To prime the pump, the vacuum pump is used to exhaust the air from the pump casing, allowing the storm water to rise; the exhausting pipe enters the top of the casing via a sight glass by Dewrance.
Once the pump is primed and the engine started, a hydraulic lifting gate valve on the discharge pipe is raised to allow discharge of the storm water. There is a gauge glass, by Dewrance, on the full diameter of the discharge pipe, which appears to be made from standard boiler water gauge fittings.
Note — Impellor blades of the 1925 pumps differ from those of 1907, which were manufactured by Cochrane.
In the south-east alcove is equipment for obtaining samples of pumped effluent. A pipe joins the discharge pipes to a settling tank; taps can be opened and a peristaltic pump operated to draw water from any of the discharge pipes. A pump is used to withdraw a small amount of water from just below the tank surface and transfer it to a suitable container so that the relative volumes of untreated sewage and 'clean' storm water that is discharged into the river can be analysed. The apparatus can be drained into the adjacent float stand pipe.
The station was equipped with one gas meter for each main engine and one, somewhat smaller, (shown in photograph) for the auxiliary equipment. The earlier four, of 1907, were by Parkinson Cowan and the later three by James Milne of Leeds. All but one remain in situ (see CM on auxiliaries location plan) although superseded by a single meter in 1942. They were wet sealed, rotary drum type meters, being 76 in. in diameter and 70 in. long. It has not been possible to see inside one, but a typical design contains a pair of coaxial drums, with ends, the space between being divided into four equal sections by shaped vanes. There are rows of holes, or slots, at the positions shown, in both drums on the horizontal axis. Gas is fed in at one end of the inner drum, via a hollow axle and leaves the outer casing well above the centre line. The pressure difference causes the internal assembly to revolve, counters count the revolutions and thus the volume of gas used is shown.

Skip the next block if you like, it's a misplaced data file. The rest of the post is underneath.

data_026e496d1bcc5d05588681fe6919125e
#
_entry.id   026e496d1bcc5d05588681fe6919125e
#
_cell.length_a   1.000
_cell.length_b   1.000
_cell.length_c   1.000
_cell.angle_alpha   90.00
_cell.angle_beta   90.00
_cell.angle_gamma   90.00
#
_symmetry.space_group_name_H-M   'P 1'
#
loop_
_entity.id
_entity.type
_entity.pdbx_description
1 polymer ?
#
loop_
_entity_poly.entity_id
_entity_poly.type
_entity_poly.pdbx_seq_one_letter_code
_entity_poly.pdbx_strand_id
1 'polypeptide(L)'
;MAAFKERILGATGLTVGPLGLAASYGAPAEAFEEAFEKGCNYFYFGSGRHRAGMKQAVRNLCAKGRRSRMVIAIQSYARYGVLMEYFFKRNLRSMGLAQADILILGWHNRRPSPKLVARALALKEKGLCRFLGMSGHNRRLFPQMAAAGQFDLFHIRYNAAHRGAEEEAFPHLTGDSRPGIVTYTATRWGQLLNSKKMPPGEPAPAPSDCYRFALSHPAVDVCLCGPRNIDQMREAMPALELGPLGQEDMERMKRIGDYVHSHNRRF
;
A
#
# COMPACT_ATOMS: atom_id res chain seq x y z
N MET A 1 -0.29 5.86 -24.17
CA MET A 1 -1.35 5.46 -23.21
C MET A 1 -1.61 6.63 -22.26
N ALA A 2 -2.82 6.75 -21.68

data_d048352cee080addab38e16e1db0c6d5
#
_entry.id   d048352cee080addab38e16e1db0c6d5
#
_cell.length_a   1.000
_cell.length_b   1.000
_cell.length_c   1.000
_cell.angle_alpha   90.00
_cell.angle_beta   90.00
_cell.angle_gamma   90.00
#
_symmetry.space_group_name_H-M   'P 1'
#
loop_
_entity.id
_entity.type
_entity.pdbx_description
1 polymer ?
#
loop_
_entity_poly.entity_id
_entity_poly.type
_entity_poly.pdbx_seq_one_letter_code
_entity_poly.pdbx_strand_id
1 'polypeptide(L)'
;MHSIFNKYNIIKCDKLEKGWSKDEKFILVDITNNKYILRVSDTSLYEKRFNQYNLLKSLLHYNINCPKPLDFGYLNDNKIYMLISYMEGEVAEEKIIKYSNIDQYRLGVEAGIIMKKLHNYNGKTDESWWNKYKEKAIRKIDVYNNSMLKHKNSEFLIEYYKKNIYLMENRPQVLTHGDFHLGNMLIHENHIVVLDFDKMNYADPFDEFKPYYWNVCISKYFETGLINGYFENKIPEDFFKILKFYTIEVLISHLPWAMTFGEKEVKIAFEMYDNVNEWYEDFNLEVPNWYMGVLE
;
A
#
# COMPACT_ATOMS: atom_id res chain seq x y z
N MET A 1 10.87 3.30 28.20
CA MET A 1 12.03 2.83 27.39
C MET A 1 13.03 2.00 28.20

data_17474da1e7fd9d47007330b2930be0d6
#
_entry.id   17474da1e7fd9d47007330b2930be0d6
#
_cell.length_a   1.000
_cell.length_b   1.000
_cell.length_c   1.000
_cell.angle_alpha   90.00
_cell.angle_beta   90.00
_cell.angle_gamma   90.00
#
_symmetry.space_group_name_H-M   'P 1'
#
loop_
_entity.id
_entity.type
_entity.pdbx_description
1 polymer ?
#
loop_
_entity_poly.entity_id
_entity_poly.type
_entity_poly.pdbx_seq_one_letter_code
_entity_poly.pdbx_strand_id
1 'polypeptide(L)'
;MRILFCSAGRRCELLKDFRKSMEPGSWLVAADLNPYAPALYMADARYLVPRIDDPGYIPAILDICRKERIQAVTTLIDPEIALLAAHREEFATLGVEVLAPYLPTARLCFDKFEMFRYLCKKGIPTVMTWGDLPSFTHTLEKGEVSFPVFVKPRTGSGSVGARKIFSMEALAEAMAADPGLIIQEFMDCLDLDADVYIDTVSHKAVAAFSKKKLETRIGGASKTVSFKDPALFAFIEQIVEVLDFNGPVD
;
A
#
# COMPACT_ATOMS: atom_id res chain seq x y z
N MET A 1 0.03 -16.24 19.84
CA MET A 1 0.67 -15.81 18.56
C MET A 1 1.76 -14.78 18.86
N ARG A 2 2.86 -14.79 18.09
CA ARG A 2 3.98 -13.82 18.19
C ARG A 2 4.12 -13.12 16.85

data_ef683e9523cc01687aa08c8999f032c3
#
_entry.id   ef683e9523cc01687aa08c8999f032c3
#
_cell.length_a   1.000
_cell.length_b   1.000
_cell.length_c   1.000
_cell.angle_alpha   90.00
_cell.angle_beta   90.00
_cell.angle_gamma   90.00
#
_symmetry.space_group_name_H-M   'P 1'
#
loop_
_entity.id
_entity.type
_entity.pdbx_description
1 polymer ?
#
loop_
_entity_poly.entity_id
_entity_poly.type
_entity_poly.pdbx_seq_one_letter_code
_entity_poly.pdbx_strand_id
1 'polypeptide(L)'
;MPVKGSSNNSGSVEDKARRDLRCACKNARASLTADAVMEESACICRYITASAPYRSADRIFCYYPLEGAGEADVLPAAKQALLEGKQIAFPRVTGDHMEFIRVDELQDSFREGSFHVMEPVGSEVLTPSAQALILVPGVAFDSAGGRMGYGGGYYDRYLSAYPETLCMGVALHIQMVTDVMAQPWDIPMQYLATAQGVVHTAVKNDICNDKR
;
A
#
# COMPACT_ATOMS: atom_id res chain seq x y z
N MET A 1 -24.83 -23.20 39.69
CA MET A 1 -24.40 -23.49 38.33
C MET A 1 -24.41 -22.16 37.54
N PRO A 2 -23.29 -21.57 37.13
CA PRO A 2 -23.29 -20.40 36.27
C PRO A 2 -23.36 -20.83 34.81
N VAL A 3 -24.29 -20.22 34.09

This is a large board on the south-west wall of the engine pit. It has two main functions: to show the level of storm water in the penstock chamber and to show the positions of the two gates to that chamber. All three are by vertically moving pointers.
The water level indicator is actuated by a cable attached to a float in a stand pipe above a recess off the penstock chamber. As well as having a lamp bulb for ease of sighting, its movements activate a warning buzzer when the water has risen to the level when the station's pumps need to be used; they are normally started when this is at a depth of 3 ft 6 in.
The two penstock gates are operated by the station's hydraulic system, although they are rarely moved. One gate, normally open, allows the flow of storm water into the pump wells. The other, normally closed, can in emergency allow access via the penstock chamber (itself reached by vertical ladder from a manhole) to the discharge sewer.
The station will change considerably within the next few years, as the Thames Water Authority is well advanced with plans to replace the main engines and pumps with modern automatically-operated equipment. The station will then be unmanned. It is possible that the hydraulic system will be retained to operate the penstock gates.
GLIAS would like to thank the Thames Water Authority for granting access to the station and particularly Mr. Bulley, the Group Manager at Deptford, Mr. Smith and Mr. Bugg at T.W.A, H.W, who allowed us to peruse original plans and, not least, the station's staff who cheerfully accepted our intrusion.
© GLIAS, 1980